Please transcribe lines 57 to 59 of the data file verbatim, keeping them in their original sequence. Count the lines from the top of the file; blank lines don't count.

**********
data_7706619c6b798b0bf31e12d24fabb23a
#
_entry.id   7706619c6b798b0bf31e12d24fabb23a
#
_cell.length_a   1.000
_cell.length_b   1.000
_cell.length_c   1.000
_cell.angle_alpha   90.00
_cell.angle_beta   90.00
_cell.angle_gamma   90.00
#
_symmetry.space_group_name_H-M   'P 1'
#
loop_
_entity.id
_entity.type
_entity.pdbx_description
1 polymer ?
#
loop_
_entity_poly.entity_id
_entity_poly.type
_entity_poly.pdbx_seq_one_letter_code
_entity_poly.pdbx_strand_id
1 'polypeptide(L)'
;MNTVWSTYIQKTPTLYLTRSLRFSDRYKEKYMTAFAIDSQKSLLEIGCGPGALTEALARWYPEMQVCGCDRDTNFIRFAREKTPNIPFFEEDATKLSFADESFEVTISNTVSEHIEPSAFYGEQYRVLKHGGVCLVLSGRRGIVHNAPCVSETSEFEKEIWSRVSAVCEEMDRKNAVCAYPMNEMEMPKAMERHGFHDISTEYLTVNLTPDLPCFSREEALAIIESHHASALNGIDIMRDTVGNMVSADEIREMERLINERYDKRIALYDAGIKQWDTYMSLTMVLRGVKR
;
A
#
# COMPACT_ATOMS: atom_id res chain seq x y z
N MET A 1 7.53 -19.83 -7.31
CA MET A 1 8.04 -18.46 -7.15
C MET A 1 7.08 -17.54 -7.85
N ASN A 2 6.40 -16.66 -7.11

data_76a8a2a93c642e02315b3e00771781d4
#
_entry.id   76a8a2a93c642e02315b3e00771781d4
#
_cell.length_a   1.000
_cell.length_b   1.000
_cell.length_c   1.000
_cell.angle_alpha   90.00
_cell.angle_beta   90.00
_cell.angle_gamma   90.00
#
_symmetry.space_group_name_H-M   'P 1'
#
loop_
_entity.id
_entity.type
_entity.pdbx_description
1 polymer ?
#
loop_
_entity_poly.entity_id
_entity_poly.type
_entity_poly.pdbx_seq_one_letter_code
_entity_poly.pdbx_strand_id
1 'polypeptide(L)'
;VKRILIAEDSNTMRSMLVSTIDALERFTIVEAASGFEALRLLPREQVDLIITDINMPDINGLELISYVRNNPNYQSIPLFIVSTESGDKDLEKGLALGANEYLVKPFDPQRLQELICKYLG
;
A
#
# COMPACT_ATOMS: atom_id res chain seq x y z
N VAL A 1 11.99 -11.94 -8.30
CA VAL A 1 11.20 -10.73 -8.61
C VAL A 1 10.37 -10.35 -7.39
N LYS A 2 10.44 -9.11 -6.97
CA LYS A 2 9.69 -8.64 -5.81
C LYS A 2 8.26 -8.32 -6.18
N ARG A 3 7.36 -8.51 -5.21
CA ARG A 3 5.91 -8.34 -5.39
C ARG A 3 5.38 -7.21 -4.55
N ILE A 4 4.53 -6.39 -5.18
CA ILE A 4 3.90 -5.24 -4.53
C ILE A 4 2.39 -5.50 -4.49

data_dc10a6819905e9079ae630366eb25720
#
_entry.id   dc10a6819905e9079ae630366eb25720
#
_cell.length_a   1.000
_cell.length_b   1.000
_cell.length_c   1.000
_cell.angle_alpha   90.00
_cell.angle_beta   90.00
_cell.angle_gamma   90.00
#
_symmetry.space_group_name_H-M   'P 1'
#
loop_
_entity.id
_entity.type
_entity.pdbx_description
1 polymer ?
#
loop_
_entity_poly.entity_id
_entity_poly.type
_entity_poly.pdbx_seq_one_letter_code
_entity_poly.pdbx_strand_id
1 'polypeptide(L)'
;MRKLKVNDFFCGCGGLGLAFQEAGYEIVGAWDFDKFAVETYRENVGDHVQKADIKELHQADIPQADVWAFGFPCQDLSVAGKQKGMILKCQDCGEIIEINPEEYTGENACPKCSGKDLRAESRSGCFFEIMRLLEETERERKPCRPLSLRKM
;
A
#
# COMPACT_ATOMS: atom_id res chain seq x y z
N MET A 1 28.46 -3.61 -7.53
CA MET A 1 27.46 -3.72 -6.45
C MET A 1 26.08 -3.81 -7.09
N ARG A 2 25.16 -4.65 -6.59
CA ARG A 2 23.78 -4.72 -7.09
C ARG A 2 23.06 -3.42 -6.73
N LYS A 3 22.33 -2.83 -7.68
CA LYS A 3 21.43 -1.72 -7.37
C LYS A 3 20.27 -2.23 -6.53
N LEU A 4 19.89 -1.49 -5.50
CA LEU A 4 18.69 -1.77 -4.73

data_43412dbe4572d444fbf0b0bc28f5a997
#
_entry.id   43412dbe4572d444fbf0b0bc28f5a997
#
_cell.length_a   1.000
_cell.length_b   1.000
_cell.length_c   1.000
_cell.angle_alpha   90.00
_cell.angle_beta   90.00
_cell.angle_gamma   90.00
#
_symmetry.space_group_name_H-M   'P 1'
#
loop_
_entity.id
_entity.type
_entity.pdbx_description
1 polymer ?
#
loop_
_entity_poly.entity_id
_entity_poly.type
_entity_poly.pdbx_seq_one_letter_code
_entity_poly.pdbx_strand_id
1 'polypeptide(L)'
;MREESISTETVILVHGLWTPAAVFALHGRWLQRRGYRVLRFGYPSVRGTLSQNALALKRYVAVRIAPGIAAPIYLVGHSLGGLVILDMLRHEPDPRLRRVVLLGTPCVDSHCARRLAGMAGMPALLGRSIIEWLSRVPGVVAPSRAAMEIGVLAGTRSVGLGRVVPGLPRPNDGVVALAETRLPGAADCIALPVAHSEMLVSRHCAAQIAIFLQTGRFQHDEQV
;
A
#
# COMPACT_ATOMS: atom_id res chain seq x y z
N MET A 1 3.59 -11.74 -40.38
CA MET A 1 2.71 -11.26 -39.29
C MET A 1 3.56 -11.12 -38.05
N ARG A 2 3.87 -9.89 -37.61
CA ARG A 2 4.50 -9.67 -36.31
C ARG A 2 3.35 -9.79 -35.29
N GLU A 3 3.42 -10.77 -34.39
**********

_entity_poly.pdbx_seq_one_letter_code
_entity_poly.pdbx_strand_id
1 'polypeptide(L)'